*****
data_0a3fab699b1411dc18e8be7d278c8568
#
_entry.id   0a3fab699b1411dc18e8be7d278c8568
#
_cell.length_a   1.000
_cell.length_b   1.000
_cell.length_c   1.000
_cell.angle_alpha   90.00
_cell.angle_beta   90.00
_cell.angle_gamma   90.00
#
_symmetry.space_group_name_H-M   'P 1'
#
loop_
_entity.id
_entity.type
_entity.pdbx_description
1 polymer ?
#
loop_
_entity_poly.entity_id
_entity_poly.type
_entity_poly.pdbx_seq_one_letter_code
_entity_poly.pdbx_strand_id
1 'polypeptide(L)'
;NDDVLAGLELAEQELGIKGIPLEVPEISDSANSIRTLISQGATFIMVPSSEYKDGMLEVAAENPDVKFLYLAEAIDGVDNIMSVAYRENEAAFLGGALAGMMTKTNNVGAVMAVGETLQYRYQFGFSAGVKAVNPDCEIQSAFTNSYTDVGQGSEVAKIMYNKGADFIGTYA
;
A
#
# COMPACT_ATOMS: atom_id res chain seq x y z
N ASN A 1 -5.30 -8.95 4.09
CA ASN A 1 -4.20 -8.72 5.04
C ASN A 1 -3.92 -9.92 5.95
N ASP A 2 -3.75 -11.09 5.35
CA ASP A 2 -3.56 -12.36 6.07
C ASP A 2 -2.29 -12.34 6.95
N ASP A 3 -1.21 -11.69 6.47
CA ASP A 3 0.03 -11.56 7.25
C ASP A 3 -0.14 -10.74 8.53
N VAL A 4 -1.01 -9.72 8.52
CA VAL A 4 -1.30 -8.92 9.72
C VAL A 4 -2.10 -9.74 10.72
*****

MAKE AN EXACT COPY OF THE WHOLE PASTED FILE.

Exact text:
data_0a3fab699b1411dc18e8be7d278c8568
#
_entry.id   0a3fab699b1411dc18e8be7d278c8568
#
_cell.length_a   1.000
_cell.length_b   1.000
_cell.length_c   1.000
_cell.angle_alpha   90.00
_cell.angle_beta   90.00
_cell.angle_gamma   90.00
#
_symmetry.space_group_name_H-M   'P 1'
#
loop_
_entity.id
_entity.type
_entity.pdbx_description
1 polymer ?
#
loop_
_entity_poly.entity_id
_entity_poly.type
_entity_poly.pdbx_seq_one_letter_code
_entity_poly.pdbx_strand_id
1 'polypeptide(L)'
;NDDVLAGLELAEQELGIKGIPLEVPEISDSANSIRTLISQGATFIMVPSSEYKDGMLEVAAENPDVKFLYLAEAIDGVDNIMSVAYRENEAAFLGGALAGMMTKTNNVGAVMAVGETLQYRYQFGFSAGVKAVNPDCEIQSAFTNSYTDVGQGSEVAKIMYNKGADFIGTYA
;
A
#
# COMPACT_ATOMS: atom_id res chain seq x y z
N ASN A 1 -5.30 -8.95 4.09
CA ASN A 1 -4.20 -8.72 5.04
C ASN A 1 -3.92 -9.92 5.95
N ASP A 2 -3.75 -11.09 5.35
CA ASP A 2 -3.56 -12.36 6.07
C ASP A 2 -2.29 -12.34 6.95
N ASP A 3 -1.21 -11.69 6.47
CA ASP A 3 0.03 -11.56 7.25
C ASP A 3 -0.14 -10.74 8.53
N VAL A 4 -1.01 -9.72 8.52
CA VAL A 4 -1.30 -8.92 9.72
C VAL A 4 -2.10 -9.74 10.72